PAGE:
By: Sophia Browne on: Fri 25 of Sep, 2009
Technology such as mobile internet devices and virtual realities will have a profound impact on educational institutions over the next three years, according to a report released at a Griffith University symposium today (September 25).
The findings form part of the Horizon Report: 2009 Australia-New Zealand Edition1, which identifies and describes emerging technologies that will be influential for teaching, learning, and creative expression in the near future.
The report was launched at a one-day symposium hosted by Griffith University's Southbank campus. The symposium explored the educational possibilities of emerging technologies and the National Broadband Network.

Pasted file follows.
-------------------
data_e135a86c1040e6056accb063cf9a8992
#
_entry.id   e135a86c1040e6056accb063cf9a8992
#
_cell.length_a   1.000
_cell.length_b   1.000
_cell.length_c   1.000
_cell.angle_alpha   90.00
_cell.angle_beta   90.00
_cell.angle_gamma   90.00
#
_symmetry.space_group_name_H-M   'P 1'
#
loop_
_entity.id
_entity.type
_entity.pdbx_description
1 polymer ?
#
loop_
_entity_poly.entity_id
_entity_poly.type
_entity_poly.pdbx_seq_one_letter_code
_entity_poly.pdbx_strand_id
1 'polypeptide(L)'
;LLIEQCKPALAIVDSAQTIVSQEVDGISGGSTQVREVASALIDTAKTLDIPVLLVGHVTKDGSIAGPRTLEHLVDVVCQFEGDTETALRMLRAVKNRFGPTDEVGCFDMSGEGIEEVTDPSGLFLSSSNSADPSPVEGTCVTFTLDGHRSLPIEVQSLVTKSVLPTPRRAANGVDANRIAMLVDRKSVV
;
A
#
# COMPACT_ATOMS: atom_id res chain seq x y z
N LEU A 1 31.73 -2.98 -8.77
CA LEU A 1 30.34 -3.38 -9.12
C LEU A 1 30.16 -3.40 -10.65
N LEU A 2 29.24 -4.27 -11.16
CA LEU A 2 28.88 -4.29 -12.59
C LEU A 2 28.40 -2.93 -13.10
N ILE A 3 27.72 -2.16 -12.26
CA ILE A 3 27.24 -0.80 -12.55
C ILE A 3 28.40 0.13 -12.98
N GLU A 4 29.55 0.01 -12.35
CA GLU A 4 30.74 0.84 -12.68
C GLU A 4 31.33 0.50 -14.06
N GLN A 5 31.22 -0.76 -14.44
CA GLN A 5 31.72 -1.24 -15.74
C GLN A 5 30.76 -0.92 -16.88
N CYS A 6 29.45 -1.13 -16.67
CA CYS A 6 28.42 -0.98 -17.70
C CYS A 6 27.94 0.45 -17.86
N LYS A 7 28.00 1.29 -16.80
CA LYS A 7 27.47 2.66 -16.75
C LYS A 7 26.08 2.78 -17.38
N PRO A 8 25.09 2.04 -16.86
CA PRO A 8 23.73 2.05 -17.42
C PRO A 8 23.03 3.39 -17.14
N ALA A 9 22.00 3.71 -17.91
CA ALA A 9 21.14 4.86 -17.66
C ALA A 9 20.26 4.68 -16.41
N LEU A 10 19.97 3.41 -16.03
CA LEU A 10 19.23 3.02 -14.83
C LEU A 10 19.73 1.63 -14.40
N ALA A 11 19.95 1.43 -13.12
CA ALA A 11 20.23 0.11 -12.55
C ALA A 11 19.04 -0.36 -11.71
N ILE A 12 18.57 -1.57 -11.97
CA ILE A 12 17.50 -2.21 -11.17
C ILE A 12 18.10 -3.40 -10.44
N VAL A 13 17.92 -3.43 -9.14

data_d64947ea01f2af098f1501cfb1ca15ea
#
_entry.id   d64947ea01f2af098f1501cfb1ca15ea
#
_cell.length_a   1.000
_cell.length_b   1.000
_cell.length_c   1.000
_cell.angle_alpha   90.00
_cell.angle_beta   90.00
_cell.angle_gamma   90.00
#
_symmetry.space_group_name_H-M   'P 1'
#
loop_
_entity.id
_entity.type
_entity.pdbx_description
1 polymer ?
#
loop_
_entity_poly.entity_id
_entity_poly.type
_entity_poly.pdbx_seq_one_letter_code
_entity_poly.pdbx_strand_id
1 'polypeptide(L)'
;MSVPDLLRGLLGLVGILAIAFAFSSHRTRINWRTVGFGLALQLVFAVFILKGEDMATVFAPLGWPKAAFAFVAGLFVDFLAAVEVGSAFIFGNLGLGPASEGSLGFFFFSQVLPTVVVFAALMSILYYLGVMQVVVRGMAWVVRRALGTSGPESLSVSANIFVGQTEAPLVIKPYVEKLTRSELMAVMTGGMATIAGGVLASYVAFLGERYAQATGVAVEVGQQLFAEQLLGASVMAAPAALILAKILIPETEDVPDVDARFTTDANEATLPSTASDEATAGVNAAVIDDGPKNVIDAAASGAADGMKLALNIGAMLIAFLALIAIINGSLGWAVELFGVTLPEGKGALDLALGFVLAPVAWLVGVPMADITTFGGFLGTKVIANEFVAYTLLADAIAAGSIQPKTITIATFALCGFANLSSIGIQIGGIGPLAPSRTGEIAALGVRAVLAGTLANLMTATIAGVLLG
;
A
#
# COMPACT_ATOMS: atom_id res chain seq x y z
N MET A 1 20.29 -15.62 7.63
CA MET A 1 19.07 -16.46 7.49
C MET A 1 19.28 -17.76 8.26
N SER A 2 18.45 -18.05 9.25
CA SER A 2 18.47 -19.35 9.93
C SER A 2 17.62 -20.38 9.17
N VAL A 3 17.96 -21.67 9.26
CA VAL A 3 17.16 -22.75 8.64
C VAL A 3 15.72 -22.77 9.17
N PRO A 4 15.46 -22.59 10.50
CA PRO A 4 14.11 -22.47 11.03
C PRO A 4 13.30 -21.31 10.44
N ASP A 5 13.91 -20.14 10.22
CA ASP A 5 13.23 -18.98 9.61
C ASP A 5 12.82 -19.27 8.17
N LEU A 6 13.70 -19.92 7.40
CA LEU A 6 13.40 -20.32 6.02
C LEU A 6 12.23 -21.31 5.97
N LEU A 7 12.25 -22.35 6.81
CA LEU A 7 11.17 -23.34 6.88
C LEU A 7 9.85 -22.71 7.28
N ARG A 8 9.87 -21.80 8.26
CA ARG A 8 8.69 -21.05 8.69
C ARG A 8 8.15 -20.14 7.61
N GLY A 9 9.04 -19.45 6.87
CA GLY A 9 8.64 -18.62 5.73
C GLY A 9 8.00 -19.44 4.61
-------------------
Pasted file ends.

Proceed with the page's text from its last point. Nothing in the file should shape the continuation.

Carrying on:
Keynote speaker for the event was Dr Larry Johnson, chief executive officer of New Media Consortium - the international body that publishes the Horizon reports.
The Horizon Report identifies that the swift uptake of new mobile phone models with the capacity for educational applications, combined with wider availability of mobile broadband, has catapulted mobiles into the educational realm in Australia and New Zealand, Dr Johnson said.
The report also recognises that virtual, augmented, and alternate realities will be more prominent tools for education in the next two to three years.
Griffith Pro Vice Chancellor (Information Services) Linda O'Brien, who was chair of the Horizon advisory board for this edition, said information and communication technologies had advanced to a point where educational transformation was possible across all sectors of education.
The National Broadband Network provides the much needed infrastructure to realise these opportunities. Ms O'Brien said.
She said the Horizon Report would be available online and the outcomes of the symposium would also be freely available - providing a valuable set of ideas for government agencies, educational institutions and educators.